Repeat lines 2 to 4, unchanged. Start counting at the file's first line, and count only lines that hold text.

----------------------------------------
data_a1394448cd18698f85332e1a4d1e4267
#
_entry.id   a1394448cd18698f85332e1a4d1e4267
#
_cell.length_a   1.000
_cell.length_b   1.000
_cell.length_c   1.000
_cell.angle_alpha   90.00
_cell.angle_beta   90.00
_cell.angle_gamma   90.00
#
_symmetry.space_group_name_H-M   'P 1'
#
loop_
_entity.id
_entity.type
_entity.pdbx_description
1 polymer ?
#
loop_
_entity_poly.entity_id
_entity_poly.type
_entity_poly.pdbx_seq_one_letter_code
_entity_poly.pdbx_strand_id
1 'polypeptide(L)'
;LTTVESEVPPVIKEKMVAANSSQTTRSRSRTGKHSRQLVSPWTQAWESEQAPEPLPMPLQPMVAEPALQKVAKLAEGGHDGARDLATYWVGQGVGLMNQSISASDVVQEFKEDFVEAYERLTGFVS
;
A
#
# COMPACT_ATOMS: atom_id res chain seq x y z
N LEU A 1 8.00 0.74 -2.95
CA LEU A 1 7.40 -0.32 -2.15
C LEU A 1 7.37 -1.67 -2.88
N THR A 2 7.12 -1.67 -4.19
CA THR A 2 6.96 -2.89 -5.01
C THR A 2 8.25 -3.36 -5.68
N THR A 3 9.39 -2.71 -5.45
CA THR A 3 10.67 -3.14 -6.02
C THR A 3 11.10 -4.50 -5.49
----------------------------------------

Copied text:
#
_entry.id   a1394448cd18698f85332e1a4d1e4267
#